A Month in Books: February


So…better late than never right?

Women & Power: A Manifesto by Mary Beard (2017, Profile Books)
Women & Power is a small book that raises lots of big ideas. This takes the form of two essays; one exploring women’s voices in the public space and the other looking more specifically about women in power. I really liked how Beard uses examples from classical thought and our contemporary world to examine the position of women in Western society. In particular, the exploration of how Greek & Roman perceptions of oration and who gets to speak can still be seen driving what we think of when we think about charismatic speakers, and who we listen to. It was also refreshing to read someone argue for a reorganisation of structures, rather than insisting women adapt to fit broken systems which so many argue.

Hamilton: The Revolution by Jeremy McCarter & Lin-Manuel Miranda (2016, Grand Central)
It may seem slightly excessive to write a book declaring your own musical to be a revolution, but the Hamiltome (as it’s known to fans) is an excellent look at the creation of a musical which has become a phenomenon.

Jeremy McCarter writes a variety of essays which explore both the creation of the show, the casting and its longer term impacts, whilst Miranda offers annotations to his lyrics explaining how he came to write them, and which are his favourites. A particular stand-out to me was the essay that came prior to ‘It’s Quiet Uptown’ which is incredibly moving.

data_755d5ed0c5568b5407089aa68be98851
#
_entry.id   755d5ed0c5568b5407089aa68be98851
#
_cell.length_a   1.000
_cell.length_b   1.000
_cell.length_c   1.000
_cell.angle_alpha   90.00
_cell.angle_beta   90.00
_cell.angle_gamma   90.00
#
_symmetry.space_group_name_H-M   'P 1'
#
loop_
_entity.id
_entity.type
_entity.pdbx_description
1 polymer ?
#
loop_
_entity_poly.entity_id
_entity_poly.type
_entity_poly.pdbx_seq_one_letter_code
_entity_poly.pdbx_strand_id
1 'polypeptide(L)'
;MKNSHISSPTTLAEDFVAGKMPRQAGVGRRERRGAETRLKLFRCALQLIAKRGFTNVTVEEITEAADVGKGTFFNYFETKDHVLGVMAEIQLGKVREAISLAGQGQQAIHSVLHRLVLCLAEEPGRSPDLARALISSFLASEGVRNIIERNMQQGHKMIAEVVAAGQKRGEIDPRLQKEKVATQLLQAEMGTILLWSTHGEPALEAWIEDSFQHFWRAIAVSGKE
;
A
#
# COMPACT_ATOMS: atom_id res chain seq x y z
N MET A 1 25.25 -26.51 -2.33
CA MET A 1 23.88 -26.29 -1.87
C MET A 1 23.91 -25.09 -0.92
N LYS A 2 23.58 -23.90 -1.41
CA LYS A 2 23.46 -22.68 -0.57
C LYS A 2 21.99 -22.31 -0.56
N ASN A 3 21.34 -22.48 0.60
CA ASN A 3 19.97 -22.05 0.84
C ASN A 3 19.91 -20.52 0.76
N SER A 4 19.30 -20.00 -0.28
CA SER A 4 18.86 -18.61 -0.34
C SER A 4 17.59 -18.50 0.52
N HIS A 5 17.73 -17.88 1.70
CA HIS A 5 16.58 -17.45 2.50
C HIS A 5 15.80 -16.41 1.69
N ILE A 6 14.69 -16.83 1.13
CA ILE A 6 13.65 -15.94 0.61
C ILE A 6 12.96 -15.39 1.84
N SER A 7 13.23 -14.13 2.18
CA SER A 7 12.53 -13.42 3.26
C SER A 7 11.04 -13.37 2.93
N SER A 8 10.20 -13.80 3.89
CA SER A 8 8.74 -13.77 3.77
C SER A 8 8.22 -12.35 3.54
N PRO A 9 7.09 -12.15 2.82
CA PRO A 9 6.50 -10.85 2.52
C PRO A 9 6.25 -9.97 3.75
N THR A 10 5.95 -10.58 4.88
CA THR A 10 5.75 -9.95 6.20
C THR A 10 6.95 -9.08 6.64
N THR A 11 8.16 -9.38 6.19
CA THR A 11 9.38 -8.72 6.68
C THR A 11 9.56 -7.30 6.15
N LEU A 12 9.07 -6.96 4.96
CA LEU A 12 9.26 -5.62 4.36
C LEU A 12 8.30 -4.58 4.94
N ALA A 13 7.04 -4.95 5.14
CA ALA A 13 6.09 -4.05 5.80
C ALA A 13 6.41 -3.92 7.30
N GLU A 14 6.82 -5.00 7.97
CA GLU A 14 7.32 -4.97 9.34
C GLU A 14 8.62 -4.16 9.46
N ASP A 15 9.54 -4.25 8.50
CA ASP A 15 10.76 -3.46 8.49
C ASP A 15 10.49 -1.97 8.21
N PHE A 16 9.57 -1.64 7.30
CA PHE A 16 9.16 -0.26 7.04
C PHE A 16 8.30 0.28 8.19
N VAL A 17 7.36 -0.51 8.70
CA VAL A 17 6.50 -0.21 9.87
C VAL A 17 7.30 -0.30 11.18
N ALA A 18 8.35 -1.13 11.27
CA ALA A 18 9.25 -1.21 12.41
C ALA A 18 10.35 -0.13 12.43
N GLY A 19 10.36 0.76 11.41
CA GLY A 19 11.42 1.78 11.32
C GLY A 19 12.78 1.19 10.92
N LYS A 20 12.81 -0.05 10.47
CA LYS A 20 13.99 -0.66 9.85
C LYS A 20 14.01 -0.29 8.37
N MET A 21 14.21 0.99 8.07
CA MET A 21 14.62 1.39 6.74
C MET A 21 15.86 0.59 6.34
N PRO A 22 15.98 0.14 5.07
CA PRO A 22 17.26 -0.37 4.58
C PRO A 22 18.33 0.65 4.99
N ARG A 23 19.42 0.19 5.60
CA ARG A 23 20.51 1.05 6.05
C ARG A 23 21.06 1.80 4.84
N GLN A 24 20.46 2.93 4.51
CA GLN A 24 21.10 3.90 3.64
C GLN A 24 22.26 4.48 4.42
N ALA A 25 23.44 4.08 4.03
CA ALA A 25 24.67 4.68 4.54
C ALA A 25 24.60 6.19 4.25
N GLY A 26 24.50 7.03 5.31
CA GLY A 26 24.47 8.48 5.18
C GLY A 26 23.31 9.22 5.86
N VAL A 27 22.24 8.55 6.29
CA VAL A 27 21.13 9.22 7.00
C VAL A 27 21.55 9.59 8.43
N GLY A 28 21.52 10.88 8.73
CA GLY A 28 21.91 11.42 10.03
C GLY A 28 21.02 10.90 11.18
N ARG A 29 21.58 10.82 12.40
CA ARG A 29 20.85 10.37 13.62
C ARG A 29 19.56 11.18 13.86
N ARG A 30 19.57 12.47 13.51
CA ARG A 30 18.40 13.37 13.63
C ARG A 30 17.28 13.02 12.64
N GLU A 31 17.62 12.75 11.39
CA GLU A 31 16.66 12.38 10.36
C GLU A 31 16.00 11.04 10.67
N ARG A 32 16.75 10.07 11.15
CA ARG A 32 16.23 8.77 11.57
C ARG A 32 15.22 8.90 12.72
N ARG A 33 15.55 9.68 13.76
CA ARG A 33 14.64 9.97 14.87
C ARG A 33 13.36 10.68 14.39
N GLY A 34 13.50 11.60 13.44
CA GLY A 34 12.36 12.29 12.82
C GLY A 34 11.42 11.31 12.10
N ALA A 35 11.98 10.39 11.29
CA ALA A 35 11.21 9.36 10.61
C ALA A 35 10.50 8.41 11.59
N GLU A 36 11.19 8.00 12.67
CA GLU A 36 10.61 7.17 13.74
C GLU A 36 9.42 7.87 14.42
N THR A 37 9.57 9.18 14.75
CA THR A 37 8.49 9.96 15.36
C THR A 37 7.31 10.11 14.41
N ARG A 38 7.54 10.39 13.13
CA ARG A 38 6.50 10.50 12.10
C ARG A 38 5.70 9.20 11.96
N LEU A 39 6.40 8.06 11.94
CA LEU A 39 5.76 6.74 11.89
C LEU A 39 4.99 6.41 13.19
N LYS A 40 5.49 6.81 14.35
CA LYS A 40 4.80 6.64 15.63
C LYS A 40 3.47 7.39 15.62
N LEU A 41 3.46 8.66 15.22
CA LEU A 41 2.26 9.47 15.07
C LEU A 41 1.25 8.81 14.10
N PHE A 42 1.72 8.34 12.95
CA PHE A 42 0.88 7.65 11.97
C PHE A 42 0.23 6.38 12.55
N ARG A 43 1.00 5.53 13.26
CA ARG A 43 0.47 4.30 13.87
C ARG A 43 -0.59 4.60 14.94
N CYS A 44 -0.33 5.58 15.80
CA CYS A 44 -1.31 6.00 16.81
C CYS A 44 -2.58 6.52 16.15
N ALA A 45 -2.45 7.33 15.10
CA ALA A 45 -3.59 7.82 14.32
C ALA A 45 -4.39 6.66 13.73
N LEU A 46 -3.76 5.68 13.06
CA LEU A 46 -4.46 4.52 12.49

The book is also a beautiful item, the paper is heavy which deckled edges and features photos of the original Broadway cast both on and off-stage. If you’re a fan of the show this is a great thing to own, or to gift to someone you know is a bit obsessed.



The Lowland by Jhumpa Lahiri (2013, Bloomsbury)
I didn’t really know what to expect going into The Lowland, having purchased it on my Kindle some time ago, and I was really pleasantly surprised.

It follows the story of two brothers, Subhash and Udayan, who during their childhood in Calcutta are inseparable. As they grow older, however, they drift apart, and Udayan becomes increasingly involved in a left-wing political movement and sets in motion a chain of events that will have lasting consequences for Subhash, his parents and his wife, Gauri.

The sense of place in this novel is excellent, and I really liked learning about a period of history that I knew literally nothing about. Lahiri also explores the experience of migrants in America, and their relationship with the people who stay behind, and the changing role of women in modern India.

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